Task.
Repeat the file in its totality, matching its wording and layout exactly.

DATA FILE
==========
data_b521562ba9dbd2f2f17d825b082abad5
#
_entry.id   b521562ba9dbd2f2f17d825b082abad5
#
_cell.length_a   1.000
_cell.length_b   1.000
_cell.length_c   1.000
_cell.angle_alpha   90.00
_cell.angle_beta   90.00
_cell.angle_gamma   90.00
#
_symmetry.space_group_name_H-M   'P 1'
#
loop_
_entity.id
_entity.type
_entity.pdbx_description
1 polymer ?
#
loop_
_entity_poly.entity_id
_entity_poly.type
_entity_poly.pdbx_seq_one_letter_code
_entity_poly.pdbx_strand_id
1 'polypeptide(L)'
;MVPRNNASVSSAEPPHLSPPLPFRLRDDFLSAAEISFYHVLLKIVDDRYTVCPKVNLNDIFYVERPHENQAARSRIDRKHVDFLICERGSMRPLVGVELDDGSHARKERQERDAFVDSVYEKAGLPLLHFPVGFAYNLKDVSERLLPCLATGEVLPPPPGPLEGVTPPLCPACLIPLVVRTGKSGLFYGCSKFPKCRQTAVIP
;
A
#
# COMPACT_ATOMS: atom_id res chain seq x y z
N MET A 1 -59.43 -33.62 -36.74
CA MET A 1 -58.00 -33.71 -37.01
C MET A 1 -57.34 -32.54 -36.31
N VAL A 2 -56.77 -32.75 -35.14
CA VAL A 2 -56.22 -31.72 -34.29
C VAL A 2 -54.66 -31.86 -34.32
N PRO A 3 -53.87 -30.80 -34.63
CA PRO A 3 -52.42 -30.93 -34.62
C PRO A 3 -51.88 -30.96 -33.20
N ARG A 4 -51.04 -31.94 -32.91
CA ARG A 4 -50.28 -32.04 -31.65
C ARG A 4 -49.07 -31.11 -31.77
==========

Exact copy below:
data_b521562ba9dbd2f2f17d825b082abad5
#
_entry.id   b521562ba9dbd2f2f17d825b082abad5
#
_cell.length_a   1.000
_cell.length_b   1.000
_cell.length_c   1.000
_cell.angle_alpha   90.00
_cell.angle_beta   90.00
_cell.angle_gamma   90.00
#
_symmetry.space_group_name_H-M   'P 1'
#
loop_
_entity.id
_entity.type
_entity.pdbx_description
1 polymer ?
#
loop_
_entity_poly.entity_id
_entity_poly.type
_entity_poly.pdbx_seq_one_letter_code
_entity_poly.pdbx_strand_id
1 'polypeptide(L)'
;MVPRNNASVSSAEPPHLSPPLPFRLRDDFLSAAEISFYHVLLKIVDDRYTVCPKVNLNDIFYVERPHENQAARSRIDRKHVDFLICERGSMRPLVGVELDDGSHARKERQERDAFVDSVYEKAGLPLLHFPVGFAYNLKDVSERLLPCLATGEVLPPPPGPLEGVTPPLCPACLIPLVVRTGKSGLFYGCSKFPKCRQTAVIP
;
A
#
# COMPACT_ATOMS: atom_id res chain seq x y z
N MET A 1 -59.43 -33.62 -36.74
CA MET A 1 -58.00 -33.71 -37.01
C MET A 1 -57.34 -32.54 -36.31
N VAL A 2 -56.77 -32.75 -35.14
CA VAL A 2 -56.22 -31.72 -34.29
C VAL A 2 -54.66 -31.86 -34.32
N PRO A 3 -53.87 -30.80 -34.63
CA PRO A 3 -52.42 -30.93 -34.62
C PRO A 3 -51.88 -30.96 -33.20
N ARG A 4 -51.04 -31.94 -32.91
CA ARG A 4 -50.28 -32.04 -31.65
C ARG A 4 -49.07 -31.11 -31.77